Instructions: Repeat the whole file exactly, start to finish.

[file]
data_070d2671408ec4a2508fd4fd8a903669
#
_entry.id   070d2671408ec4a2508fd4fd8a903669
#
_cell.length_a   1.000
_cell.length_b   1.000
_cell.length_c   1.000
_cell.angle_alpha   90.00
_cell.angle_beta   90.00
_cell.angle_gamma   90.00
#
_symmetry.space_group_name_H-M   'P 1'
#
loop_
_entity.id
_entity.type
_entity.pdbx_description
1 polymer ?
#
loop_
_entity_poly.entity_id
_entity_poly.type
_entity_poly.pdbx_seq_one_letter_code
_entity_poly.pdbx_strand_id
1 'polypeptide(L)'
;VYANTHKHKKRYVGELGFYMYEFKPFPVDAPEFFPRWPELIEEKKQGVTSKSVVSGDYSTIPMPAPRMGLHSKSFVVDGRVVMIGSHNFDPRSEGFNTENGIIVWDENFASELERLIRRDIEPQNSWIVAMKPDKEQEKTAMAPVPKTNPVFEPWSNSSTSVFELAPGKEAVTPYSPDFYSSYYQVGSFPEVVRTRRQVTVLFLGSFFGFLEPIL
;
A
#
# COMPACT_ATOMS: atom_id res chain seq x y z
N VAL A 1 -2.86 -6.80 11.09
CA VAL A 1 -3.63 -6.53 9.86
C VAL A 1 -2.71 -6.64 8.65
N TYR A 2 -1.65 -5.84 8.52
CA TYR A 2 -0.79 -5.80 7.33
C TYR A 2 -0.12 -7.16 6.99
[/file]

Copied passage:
data_070d2671408ec4a2508fd4fd8a903669
#
_entry.id   070d2671408ec4a2508fd4fd8a903669
#
_cell.length_a   1.000
_cell.length_b   1.000
_cell.length_c   1.000
_cell.angle_alpha   90.00
_cell.angle_beta   90.00
_cell.angle_gamma   90.00
#
_symmetry.space_group_name_H-M   'P 1'
#
loop_
_entity.id
_entity.type
_entity.pdbx_description
1 polymer ?
#
loop_
_entity_poly.entity_id
_entity_poly.type
_entity_poly.pdbx_seq_one_letter_code
_entity_poly.pdbx_strand_id
1 'polypeptide(L)'
;VYANTHKHKKRYVGELGFYMYEFKPFPVDAPEFFPRWPELIEEKKQGVTSKSVVSGDYSTIPMPAPRMGLHSKSFVVDGRVVMIGSHNFDPRSEGFNTENGIIVWDENFASELERLIRRDIEPQNSWIVAMKPDKEQEKTAMAPVPKTNPVFEPWSNSSTSVFELAPGKEAVTPYSPDFYSSYYQVGSFPEVVRTRRQVTVLFLGSFFGFLEPIL
;
A
#
# COMPACT_ATOMS: atom_id res chain seq x y z
N VAL A 1 -2.86 -6.80 11.09
CA VAL A 1 -3.63 -6.53 9.86
C VAL A 1 -2.71 -6.64 8.65
N TYR A 2 -1.65 -5.84 8.52
CA TYR A 2 -0.79 -5.80 7.33
C TYR A 2 -0.12 -7.16 6.99